Psalms of Solomon, Psalm 1 – Analysis

For some reason, I don’t believe that I can write something without posting it. So, I am doing so – although this might not be how it ends up on paper. Over this next week, I will be posting rough drafts of my analysis’ of the Psalms of Solomon.

I cried out to the Lord when I was extremely troubled, to God when sinners attacked.
Suddenly the clamor of war was heard before me. I said: “He will hear me, for I am full of righteousness.”
I considered in my heart that I was full of righteousness, for I have prospered and had many children.
Their wealth was spread on the whole earth, and their glory to the end of the earth.
They exalted themselves to the stars. They said they would never fall.
They were arrogant in their possessions, and they did not bring glory to God?.
Their sins were in secret, and even I did not know.
Their lawless actions surpassed those of the gentiles before them; they completely profaned the sanctuary of the Lord.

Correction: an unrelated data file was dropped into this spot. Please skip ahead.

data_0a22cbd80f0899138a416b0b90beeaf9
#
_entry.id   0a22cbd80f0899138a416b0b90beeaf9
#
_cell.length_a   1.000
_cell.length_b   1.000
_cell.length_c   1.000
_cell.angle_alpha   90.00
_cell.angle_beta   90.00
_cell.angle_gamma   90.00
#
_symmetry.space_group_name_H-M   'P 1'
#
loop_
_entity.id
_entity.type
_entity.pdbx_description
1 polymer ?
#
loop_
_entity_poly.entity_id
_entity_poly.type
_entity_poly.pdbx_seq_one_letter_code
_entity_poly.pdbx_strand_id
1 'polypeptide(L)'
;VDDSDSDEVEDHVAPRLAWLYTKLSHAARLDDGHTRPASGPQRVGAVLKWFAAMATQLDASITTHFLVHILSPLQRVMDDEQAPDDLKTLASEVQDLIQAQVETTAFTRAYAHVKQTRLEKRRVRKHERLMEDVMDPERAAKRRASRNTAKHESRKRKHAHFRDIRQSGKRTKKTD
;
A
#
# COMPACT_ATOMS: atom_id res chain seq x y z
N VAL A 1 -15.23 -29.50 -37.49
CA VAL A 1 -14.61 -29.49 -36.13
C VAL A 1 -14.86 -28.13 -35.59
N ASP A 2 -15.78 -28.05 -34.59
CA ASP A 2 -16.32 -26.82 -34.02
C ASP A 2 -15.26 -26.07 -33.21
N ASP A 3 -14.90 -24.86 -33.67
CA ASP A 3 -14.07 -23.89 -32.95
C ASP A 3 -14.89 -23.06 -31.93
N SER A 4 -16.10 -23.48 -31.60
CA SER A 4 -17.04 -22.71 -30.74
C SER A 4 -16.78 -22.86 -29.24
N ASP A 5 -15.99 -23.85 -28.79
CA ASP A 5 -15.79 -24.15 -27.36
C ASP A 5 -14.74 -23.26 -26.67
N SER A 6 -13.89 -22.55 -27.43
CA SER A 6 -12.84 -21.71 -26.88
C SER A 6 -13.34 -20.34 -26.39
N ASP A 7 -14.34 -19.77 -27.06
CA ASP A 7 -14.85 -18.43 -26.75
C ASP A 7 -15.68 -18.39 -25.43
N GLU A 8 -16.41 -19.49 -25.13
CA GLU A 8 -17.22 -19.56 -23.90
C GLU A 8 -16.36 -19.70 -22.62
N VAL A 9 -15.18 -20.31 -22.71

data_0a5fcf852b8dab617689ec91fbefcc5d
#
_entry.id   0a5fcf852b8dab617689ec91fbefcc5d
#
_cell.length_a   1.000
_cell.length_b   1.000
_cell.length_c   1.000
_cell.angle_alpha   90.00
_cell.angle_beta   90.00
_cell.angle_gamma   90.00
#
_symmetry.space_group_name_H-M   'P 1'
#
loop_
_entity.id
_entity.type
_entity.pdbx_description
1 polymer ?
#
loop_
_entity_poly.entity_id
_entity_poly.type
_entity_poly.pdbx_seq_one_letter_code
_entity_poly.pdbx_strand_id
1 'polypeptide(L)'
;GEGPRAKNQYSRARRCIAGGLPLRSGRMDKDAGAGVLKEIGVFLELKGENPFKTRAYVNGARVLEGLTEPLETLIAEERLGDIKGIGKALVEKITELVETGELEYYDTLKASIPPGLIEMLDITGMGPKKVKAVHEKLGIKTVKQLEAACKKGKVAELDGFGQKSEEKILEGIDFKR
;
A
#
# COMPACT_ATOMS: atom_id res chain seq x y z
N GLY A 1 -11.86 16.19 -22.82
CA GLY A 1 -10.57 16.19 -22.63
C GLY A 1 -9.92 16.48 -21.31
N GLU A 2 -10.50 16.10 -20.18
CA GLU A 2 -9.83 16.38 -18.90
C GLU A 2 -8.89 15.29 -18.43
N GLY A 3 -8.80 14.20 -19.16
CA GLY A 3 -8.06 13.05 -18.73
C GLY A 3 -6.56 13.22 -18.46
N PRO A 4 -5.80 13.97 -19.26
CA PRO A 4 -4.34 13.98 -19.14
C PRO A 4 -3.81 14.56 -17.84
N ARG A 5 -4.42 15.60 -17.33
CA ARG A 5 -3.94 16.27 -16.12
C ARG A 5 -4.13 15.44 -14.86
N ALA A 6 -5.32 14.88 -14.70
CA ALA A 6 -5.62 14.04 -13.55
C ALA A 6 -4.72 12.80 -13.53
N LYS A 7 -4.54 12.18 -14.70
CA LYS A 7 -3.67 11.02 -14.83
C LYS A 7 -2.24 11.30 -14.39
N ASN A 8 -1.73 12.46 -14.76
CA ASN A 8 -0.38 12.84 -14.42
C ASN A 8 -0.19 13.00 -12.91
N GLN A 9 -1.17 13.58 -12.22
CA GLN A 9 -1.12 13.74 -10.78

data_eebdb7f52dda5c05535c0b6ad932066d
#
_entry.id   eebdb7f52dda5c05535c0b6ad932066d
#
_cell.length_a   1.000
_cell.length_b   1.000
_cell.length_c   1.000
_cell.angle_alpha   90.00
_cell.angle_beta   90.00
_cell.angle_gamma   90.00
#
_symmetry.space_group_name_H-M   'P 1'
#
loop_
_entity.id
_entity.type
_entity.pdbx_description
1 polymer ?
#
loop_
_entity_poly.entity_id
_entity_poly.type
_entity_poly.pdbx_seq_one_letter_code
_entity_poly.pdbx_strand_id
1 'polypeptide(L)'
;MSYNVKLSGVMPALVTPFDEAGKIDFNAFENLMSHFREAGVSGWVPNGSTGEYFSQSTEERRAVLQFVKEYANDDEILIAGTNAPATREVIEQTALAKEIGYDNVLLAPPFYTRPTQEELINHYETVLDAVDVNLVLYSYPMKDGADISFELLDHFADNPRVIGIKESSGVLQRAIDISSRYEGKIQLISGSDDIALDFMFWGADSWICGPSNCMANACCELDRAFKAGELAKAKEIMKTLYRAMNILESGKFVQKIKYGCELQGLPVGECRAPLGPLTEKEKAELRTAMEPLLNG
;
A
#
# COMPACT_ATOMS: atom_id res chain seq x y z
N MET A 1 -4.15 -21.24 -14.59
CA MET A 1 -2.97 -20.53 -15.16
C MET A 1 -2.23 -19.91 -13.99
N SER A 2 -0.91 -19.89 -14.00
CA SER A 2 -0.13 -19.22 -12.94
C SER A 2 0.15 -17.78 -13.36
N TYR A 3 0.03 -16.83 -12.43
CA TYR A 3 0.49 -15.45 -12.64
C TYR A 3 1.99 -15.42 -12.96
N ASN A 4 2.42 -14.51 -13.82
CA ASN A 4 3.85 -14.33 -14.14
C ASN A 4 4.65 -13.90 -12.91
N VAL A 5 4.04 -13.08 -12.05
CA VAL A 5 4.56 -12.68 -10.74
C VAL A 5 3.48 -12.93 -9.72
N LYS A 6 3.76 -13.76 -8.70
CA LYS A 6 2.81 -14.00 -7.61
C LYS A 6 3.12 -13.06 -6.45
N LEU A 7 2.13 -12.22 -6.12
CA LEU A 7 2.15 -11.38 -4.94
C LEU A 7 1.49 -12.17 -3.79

Psalm 1 – (No Superscription)

This first Psalm is the judicial review of the Hasmonean dynasty highlighting their false patronage of the cult, their lewd behavior in private, and their self-conceit for the things that they had. It is told from the viewpoint of Jerusalem, personified as a mother. This is a common thought in the New Testament as well (Galatians 4.26). Verse 3 is connected the Deuteronomistic covenant (Deut 28.63) in which God promises prosperity and children if Israel obeys. Jerusalem is caught believing that because she had accomplished those things, then it must have been a sign from God. Indeed, the Hasmonean kings had overthrown the Greeks, achieving independence for Israel. Several of the kings which followed had even expanded Israel’s borders to Solomonic days, but now, they were under the boot heel of Rome. Verse four possibly alludes to Hyrcanus who opened David’s Tomb to fund the foreign troops[1].

[1] Josephus, Ant. xiii, 9:1-9

Joel L. Watts
Joel L. Watts holds a Masters of Arts from United Theological Seminary with a focus in literary and rhetorical criticism of the New Testament. He is currently a Ph.D. student at the University of the Free State, analyzing Paul’s model of atonement in Galatians. He is the author of Mimetic Criticism of the Gospel of Mark: Introduction and Commentary (Wipf and Stock, 2013), a co-editor and contributor to From Fear to Faith: Stories of Hitting Spiritual Walls (Energion, 2013), and Praying in God's Theater, Meditations on the Book of Revelation (Wipf and Stock, 2014).

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